As shown in Figure 1, the activation steps of the MHP device include: 1. During normal operation, because contact resistance is very low, most of the current goes through the bimetal. 2. When the contact begins to open, contact resistance increases quickly. If the contact resistance is higher than the PPTC device's resistance most of current goes to the PPTC device and no or less current remains on the contact, therefore preventing arcing between the contacts. When current shunts to the PPTC device, its resistance rapidly increases to a level much higher than the contact resistance and the PPTC heats up. 3. After the contact opens, the PPTC device starts to heat up the bimetal and keeps it open until the overcurrent event ends or the power is turned off. A PPTC device's resistance is much lower than that of a ceramic PTC. This means that even when the contact opens just a small amount the contact resistance increases only slightly and the current can be shunted to the PPTC device and help prevent arcing on the contacts. Typically, the resistance difference at room temperature between ceramic and polymer PTC devices is in the range of two decades (x10^2); so when the higher resistance ceramic PTC devices are combined in parallel with a bimetal they are less effective than the MHP device at suppressing arcs at higher currents. Figure 2 shows a circuit diagram of the bimetal protector and PPTC device in parallel.
Smaller contact size and lower resistance On a typical bimetal protector the contact is located in only one place so it may exhibit weak voltage-withstand characteristics. Because higher currents would require a much larger form factor in a single contact design, the MHP device uses a type of contact that is referred to as "double-make" or "double-break" design in order to downsize the device (Figure 3). This technology offers several advantages as compared to a typical bimetal protector: 1. The device exhibits very low resistance because the current path is very short; 2. heat is only generated at the contact point, permitting the use of thermal control to achieve precise thermal activation; and 3. It enables MHP devices to have a smaller form factor compared to other breaker devices with a similar rating.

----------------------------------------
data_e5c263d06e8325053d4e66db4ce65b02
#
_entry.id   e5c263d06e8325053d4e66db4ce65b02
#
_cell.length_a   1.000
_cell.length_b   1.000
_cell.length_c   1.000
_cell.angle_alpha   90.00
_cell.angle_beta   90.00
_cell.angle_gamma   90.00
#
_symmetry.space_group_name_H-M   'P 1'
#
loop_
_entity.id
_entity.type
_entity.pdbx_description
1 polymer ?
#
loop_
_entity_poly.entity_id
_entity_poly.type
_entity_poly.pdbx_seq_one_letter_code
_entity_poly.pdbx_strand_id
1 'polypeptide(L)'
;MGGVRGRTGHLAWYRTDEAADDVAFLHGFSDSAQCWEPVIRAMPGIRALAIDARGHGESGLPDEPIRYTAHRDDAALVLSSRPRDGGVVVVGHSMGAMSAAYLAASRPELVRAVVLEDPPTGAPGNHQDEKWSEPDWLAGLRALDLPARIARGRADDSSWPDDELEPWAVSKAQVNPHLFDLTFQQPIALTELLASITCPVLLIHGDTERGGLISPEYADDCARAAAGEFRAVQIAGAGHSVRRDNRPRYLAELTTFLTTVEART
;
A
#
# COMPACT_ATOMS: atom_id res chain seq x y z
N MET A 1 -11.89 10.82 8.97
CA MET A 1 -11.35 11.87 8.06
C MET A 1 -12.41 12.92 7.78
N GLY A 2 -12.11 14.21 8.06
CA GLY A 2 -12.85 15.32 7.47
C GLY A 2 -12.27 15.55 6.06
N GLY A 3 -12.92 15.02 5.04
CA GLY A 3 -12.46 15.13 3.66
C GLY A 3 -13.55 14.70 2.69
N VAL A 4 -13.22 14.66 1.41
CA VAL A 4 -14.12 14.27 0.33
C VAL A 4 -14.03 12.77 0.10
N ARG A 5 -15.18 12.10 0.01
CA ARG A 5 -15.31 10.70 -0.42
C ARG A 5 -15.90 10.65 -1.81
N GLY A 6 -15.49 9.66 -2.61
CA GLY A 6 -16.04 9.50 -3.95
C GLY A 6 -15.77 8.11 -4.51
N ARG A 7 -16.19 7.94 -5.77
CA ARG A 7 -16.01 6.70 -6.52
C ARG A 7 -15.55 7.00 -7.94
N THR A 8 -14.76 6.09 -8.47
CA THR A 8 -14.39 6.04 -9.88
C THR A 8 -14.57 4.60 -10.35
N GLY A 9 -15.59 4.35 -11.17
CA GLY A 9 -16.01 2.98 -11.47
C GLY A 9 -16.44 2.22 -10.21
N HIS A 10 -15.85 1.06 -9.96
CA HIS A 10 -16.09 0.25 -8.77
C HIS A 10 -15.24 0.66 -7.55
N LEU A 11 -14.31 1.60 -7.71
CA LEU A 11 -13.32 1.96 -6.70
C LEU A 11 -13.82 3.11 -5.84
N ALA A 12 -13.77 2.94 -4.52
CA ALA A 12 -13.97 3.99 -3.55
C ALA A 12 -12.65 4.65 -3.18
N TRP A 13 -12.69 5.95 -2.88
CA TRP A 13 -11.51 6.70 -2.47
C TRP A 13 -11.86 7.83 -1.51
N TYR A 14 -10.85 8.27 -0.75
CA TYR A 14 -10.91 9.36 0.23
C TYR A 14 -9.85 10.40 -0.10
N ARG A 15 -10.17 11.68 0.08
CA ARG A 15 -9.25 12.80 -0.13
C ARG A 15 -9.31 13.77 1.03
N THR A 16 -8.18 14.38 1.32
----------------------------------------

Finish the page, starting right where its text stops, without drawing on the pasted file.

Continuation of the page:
In comparison, with a standard bimetal contacts, the contact is located in only one place so it generally has weaker voltage withstand characteristics than the MHP device. Impact/Shock withstand improvement A specific advantage of the MHP device is that it can be used in the harsh operating environments of high-current applications by providing longer cycle life and high vibration/shock withstand. A typical power tool battery pack operates under severe vibration and impact conditions. To meet these requirements, the MHP device needs sufficient contact pressure between the contacts. Standard protector devices typically use an arm with strong spring tension to keep the movable contact on the fixed contact. But the spring tension is usually insufficient to maintain contact pressure under strong impact or vibration conditions even if a strong spring is used. To overcome this challenge, design efforts for the MHP device focused on the bimetal disc, since a formed bimetal disc has sufficient strength to stay flat when there is no heat or thermal contact. In addition, a "hook" was added to the movable arm to enhance the contact pressure provided by the bimetal disc. The movable arm is a cantilever held by a pin located on the other side of the device. When a hook is added close to the contact, the movable arm rotation is reduced, resulting in a robust downward force on the two contacts. The initial MHP device for power tool battery applications is rated to survive at least 500 cycles and survive a 1500g drop test without failure, and as many as three cycles at 3000g.
The first device available in a planned family of MHP devices, the MHP30-36-T device, has a 36VDC /100A maximum rating and a time-to-trip of less than five seconds at 100A (@25°C). The device's hold current is 30A and the initial resistance is under 2mohms, which is less than typical bimetal protectors that are generally rated at 3 to 4mohms. Figure 4 shows the shape and dimensions of the new MHP30-36 device, which is rated at 30A hold current and is the same size as a typical bimetal protector with only a 15A rating. Additionally, the device has flat corners on one side so that it fits snuggly between standard 18mm diameter Li-ion cells in a battery pack.